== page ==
TU consolidates residents to apartments

TU faces backlash amidst housing consolidation.

Before spring break, students were notified that all dorm spaces would be allocated for incoming freshmen for the upcoming academic year. Campus Services emailed current students on March 15 to notify them of the change in housing policy.

The email stated that TU would “need all students to fill an apartment.” To achieve this, TU is consolidating residents in all apartments in order to fill each building to capacity. In the past, students residing on campus have been able to pay additional housing expenses to live alone in dorms or apartments designed to accommodate two or three students, space permitting.

Campus Services gave students a few options to redistribute those who had planned on living in dormitories to the apartment villages. Students can pair up with a resident already living in an apartment with an empty room, join the apartment selection lottery or contact Campus Services for consolidation assistance. Current freshmen have an additional option to remain on a waitlist that could allow them to live in dorms with space permitting after the incoming class has secured housing.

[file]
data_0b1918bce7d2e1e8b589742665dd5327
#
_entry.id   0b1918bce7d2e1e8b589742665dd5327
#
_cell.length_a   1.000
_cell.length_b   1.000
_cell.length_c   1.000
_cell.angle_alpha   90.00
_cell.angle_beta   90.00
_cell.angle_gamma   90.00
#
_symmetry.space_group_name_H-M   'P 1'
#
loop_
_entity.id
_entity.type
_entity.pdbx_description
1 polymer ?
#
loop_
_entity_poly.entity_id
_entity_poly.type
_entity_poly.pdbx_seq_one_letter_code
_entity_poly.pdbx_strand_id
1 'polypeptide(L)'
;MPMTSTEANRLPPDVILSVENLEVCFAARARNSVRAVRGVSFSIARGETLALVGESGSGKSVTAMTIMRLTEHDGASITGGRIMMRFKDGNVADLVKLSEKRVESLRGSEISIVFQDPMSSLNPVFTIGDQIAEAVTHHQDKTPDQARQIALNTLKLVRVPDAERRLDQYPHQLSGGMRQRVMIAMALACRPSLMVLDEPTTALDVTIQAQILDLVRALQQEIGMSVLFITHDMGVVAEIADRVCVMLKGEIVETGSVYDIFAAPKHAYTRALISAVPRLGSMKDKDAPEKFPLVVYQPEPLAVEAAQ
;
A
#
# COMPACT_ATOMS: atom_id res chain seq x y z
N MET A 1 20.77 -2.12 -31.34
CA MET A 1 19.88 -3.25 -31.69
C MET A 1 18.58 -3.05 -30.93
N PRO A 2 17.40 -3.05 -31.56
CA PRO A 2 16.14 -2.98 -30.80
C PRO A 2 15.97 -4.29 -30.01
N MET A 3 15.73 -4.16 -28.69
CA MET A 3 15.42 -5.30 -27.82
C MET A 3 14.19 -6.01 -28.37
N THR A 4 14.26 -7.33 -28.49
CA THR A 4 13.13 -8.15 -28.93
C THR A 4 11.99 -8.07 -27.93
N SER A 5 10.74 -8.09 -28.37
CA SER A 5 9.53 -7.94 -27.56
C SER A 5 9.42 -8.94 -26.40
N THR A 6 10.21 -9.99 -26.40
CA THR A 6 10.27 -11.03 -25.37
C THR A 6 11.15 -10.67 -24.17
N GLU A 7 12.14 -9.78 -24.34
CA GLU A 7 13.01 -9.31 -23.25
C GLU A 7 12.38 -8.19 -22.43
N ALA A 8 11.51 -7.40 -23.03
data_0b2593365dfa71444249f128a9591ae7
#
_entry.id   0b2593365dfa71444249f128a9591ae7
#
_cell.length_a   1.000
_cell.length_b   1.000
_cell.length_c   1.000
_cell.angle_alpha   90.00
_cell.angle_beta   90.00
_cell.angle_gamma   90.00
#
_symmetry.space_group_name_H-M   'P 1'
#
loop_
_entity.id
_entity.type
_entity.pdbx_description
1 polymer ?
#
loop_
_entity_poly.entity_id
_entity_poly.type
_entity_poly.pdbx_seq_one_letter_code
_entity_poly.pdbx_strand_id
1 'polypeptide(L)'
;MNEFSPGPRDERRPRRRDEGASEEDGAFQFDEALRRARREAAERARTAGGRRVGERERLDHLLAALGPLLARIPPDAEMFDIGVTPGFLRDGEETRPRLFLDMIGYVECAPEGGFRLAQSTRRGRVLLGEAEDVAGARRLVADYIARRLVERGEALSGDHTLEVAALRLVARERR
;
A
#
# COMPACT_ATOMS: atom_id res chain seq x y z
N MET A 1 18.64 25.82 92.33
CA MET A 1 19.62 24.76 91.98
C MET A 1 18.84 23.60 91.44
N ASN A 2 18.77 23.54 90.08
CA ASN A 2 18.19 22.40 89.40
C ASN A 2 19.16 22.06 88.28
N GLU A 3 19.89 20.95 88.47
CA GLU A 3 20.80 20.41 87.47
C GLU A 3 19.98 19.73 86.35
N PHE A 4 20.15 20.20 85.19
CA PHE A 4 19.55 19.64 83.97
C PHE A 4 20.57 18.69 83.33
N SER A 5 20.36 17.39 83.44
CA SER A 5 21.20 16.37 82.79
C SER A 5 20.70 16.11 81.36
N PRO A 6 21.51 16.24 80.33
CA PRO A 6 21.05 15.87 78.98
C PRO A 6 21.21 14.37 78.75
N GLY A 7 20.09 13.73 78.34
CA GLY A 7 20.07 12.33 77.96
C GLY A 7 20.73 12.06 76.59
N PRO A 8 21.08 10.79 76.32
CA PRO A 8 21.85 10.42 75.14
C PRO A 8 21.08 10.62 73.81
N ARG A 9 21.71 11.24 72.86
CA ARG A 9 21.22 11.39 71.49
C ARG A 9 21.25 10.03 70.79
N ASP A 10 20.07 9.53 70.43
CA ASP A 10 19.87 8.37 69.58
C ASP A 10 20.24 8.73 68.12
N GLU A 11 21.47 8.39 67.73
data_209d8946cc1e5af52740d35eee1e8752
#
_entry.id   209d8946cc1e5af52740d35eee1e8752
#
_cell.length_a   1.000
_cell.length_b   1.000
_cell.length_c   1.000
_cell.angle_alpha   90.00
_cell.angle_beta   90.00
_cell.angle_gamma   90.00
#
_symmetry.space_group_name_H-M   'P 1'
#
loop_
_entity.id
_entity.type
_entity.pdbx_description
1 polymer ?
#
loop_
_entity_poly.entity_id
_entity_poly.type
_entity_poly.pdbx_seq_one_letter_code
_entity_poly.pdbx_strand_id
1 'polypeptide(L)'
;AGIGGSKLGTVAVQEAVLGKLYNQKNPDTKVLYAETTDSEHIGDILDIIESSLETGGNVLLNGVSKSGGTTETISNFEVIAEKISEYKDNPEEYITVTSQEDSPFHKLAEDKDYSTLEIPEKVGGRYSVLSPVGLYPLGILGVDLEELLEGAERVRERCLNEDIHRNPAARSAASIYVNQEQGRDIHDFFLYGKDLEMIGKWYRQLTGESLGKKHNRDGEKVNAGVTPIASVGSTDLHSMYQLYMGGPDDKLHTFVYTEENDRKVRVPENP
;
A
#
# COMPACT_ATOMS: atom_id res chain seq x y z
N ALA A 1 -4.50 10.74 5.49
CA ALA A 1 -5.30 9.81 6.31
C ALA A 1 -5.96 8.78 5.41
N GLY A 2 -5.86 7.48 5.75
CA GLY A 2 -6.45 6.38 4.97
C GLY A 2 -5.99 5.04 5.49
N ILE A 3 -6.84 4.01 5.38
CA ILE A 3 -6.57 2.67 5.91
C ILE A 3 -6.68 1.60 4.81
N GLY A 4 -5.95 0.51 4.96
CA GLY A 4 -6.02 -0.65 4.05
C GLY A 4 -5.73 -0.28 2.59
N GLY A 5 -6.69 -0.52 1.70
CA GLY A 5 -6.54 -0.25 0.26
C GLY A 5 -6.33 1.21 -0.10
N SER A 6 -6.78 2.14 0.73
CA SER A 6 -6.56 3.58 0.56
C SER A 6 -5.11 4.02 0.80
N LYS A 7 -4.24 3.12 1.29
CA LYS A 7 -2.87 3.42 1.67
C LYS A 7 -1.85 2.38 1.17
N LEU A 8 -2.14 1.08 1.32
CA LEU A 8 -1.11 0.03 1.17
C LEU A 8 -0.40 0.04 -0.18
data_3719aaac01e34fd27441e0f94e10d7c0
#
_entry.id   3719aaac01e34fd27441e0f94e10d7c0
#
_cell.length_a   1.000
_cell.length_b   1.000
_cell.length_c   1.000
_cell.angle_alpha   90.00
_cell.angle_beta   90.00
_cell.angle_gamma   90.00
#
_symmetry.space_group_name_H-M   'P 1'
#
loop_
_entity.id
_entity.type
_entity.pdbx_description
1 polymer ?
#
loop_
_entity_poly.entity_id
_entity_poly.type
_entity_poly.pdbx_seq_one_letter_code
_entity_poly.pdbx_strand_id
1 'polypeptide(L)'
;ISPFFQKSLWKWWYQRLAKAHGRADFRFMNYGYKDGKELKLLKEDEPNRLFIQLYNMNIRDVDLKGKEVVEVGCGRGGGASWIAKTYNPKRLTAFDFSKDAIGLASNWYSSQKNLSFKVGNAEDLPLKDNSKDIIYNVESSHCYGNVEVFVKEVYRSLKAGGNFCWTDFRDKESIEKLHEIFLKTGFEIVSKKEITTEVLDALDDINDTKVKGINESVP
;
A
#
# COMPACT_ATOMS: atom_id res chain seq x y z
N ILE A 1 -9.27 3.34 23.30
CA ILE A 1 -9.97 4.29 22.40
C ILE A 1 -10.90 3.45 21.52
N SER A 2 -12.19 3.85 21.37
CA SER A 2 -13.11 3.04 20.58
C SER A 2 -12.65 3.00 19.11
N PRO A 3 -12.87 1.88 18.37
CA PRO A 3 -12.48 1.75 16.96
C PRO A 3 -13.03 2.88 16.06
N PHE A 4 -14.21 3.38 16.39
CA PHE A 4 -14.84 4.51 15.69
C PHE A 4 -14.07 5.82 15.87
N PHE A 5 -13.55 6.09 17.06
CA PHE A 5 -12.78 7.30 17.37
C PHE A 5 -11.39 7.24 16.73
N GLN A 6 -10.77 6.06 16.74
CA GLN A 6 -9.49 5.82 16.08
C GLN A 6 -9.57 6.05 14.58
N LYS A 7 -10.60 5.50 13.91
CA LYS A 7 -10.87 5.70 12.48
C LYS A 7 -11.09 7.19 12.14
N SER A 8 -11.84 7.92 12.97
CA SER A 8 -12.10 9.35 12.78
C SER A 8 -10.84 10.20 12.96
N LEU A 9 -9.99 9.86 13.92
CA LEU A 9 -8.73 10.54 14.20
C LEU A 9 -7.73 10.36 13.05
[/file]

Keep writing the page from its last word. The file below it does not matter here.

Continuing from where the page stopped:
The Collegian reached out to President Brad Carson about the housing consolidation and he provided some insight on what students can expect from these changes. “All first and second year students will be able to reside on campus, per our policy. All rising second-year students wishing to remain in a residence hall have been placed on a waitlist while they also receive an assignment to an apartment community. If space becomes available over the summer, those students will roll off the waitlist into a residence hall. In the meantime, we are also working to reimagine several spaces on campus to create a residence hall experience in an apartment community specifically for second-year students.”